Globally, insect populations have declined by 45% in the last 40 years. One in every three bites of food we consume directly results from insect pollination. The large-scale death of insects poses threats to much of our agriculture as well as our ecosystems. North America’s total population of birds has decreased by 3 billion in just 50 years; climate change is an essential driver behind this trend. The symbiotic relationships between insects, animals, and plants evolved over thousands of years. Adaptation of these interrelationships cannot keep pace with climate change, so insects, birds, animals, and plant life disappear.

The enormity of the consequences of human action in the name of progress should have been recognized and corrected decades ago. It was not. Significant global environmental issues have mostly been ignored or denied despite warnings by scientists and reputable evidence explaining the dire results of avoiding immediate action.

The Mounds sculptures were months in planning and almost nine months in execution.

90% of the work was carried out by me alone. The woodland I worked in, though ravaged by invasive plants of every description, erosion of the topsoil, piles of used cinder blocks, broken slabs of concrete, and yards of twisted, crushed rusting farm fence, fence posts, and waste material was generally a peaceful, quiet location. Five white-tailed deer observed my daily progress. My constant companions were a mix of songbirds, Barred owls, a red-shouldered hawk, small mammals, rodents, and reptiles. As the hugel mounds grew, my companions immediately took up residence.

Creating The Mounds was often relaxing and always a pleasure. I constantly researched and read about environmental issues for the twelve months of the project. While the act of creation was joyful, the conclusion of my research was terrifying. If humanity does not cooperate and act immediately and decisively to solve many of the world’s environmental issues, the planet will warm by four degrees Celsius by 2100. The result will be a world-devastating “Heat Age.”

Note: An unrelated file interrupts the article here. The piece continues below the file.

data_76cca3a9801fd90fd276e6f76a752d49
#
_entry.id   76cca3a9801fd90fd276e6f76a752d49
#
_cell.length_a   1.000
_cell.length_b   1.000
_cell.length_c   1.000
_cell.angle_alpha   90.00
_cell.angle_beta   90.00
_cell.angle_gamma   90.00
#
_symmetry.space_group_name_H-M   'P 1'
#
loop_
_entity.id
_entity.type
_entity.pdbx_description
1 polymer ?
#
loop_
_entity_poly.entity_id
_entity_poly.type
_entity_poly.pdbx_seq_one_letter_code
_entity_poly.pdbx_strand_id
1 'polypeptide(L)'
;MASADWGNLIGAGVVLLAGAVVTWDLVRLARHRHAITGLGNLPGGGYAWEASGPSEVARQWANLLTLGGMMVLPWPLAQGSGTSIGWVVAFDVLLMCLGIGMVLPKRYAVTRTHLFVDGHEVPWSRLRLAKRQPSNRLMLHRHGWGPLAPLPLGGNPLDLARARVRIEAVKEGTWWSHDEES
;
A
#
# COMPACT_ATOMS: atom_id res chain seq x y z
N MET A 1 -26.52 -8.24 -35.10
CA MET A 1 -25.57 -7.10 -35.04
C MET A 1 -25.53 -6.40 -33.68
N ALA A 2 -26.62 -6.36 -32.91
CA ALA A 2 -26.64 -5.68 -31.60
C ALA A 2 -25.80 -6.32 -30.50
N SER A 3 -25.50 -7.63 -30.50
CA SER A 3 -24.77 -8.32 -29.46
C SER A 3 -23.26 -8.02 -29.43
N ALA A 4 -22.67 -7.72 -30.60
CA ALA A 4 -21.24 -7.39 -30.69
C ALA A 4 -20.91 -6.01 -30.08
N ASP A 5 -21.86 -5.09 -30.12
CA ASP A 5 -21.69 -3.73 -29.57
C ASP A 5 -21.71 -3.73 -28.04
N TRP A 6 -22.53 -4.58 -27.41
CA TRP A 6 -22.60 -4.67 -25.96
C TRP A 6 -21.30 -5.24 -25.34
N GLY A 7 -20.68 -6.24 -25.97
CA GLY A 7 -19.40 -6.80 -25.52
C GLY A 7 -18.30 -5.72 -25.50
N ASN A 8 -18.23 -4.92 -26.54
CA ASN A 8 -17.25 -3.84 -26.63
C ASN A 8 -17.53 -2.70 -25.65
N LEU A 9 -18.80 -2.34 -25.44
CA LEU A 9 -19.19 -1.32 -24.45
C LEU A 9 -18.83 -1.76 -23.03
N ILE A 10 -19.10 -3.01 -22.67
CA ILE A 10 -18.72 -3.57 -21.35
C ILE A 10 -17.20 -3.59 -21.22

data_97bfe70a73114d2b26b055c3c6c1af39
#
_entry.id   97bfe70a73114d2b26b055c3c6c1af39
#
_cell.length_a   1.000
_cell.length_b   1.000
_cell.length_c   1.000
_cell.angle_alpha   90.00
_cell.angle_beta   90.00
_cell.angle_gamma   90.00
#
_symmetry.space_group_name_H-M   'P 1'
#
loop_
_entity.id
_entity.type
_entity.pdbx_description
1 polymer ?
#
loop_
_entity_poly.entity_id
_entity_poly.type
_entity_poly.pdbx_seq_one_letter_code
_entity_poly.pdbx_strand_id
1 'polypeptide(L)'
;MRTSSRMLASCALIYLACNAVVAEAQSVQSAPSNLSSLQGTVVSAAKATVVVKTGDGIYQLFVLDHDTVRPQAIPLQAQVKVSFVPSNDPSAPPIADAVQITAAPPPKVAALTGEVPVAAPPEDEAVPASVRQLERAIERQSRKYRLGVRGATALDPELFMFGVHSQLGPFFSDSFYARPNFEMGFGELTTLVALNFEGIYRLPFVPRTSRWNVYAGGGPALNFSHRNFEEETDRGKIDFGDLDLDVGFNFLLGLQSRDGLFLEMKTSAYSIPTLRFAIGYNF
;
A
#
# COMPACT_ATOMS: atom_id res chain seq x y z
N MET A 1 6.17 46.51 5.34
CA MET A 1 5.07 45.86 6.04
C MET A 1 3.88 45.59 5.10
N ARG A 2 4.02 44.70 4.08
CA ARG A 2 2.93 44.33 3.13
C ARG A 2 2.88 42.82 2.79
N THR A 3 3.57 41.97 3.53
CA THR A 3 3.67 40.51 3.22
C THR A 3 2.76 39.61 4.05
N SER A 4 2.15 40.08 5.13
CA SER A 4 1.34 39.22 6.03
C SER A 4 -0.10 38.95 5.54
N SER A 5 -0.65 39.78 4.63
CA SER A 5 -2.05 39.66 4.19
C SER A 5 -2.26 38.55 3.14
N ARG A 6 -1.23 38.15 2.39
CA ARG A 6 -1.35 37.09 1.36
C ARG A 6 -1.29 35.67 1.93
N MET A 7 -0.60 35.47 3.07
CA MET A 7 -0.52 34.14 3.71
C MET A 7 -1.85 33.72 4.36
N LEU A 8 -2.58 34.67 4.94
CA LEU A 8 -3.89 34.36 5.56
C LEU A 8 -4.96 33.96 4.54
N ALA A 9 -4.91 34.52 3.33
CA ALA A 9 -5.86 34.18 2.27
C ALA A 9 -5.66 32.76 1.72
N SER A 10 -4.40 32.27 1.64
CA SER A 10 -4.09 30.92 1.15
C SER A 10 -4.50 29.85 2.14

About filmmaker Jeff Bieber

Director Jeff Bieber.Jeff Bieber’s films and social impact campaigns have cast a new lens on U.S. history and the transformation of the American identity through My Journey Home (2004), The Jewish Americans (2008), Latino Americans (2013), Italian Americans (2015), The Pilgrims (2015) and Asian Americans (2020).  His work has garnered four Emmy Awards, a duPont-Columbia Award and three Peabody Awards.

As executive producer of Washington Week, Bieber produced coverage of the 9/11 terrorist attacks, the wars in Afghanistan and Iraq, special convention coverage, and road shows during presidential elections (earning a 2009 Peabody Award). His other public affairs work has spanned Avoiding Armageddon (2003), an eight-hour series about weapons of mass destruction; America at a Crossroads (2007), a 12-hour series about America’s role post-9/11; and the timely two-hour film Korea: The Never-Ending War (2019.)

After receiving a Master of Music in Clarinet from the Peabody Conservatory in 1979 and performing with the Kennedy Center Opera House Orchestra, Bieber broke into television as a score reader for the first PBS Independence Day concert in 1981. That fortuitous assignment developed into a four-decade career producing award-winning series for WETA and PBS. He taught the next generation of media professionals at American and Georgetown Universities from 2009-2012.